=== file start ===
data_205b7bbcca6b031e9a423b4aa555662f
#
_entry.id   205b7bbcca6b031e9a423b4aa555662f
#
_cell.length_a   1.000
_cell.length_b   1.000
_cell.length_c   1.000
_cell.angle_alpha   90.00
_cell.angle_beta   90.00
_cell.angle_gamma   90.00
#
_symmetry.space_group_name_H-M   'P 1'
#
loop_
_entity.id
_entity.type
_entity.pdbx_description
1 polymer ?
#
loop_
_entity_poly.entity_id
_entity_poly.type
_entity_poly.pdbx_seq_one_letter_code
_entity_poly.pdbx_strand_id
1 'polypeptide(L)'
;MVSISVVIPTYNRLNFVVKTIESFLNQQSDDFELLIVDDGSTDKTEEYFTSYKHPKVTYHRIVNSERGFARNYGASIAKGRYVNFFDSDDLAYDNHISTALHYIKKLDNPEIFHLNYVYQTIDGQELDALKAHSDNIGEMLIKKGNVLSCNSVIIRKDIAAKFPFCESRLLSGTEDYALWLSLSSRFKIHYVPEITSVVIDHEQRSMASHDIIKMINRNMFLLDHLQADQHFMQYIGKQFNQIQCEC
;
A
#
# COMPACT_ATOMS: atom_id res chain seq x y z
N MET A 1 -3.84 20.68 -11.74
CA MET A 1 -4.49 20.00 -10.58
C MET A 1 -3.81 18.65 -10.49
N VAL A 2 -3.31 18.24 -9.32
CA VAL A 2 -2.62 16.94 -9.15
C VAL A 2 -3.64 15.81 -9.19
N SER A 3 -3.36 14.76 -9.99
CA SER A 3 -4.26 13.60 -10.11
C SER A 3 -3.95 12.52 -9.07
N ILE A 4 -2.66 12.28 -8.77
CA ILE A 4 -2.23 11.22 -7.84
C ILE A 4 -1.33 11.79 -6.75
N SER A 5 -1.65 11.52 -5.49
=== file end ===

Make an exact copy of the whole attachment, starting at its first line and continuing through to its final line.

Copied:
data_205b7bbcca6b031e9a423b4aa555662f
#
_entry.id   205b7bbcca6b031e9a423b4aa555662f
#
_cell.length_a   1.000
_cell.length_b   1.000
_cell.length_c   1.000
_cell.angle_alpha   90.00
_cell.angle_beta   90.00
_cell.angle_gamma   90.00
#
_symmetry.space_group_name_H-M   'P 1'
#
loop_
_entity.id
_entity.type
_entity.pdbx_description
1 polymer ?
#
loop_
_entity_poly.entity_id
_entity_poly.type
_entity_poly.pdbx_seq_one_letter_code
_entity_poly.pdbx_strand_id
1 'polypeptide(L)'
;MVSISVVIPTYNRLNFVVKTIESFLNQQSDDFELLIVDDGSTDKTEEYFTSYKHPKVTYHRIVNSERGFARNYGASIAKGRYVNFFDSDDLAYDNHISTALHYIKKLDNPEIFHLNYVYQTIDGQELDALKAHSDNIGEMLIKKGNVLSCNSVIIRKDIAAKFPFCESRLLSGTEDYALWLSLSSRFKIHYVPEITSVVIDHEQRSMASHDIIKMINRNMFLLDHLQADQHFMQYIGKQFNQIQCEC
;
A
#
# COMPACT_ATOMS: atom_id res chain seq x y z
N MET A 1 -3.84 20.68 -11.74
CA MET A 1 -4.49 20.00 -10.58
C MET A 1 -3.81 18.65 -10.49
N VAL A 2 -3.31 18.24 -9.32
CA VAL A 2 -2.62 16.94 -9.15
C VAL A 2 -3.64 15.81 -9.19
N SER A 3 -3.36 14.76 -9.99
CA SER A 3 -4.26 13.60 -10.11
C SER A 3 -3.95 12.52 -9.07
N ILE A 4 -2.66 12.28 -8.77
CA ILE A 4 -2.23 11.22 -7.84
C ILE A 4 -1.33 11.79 -6.75
N SER A 5 -1.65 11.52 -5.49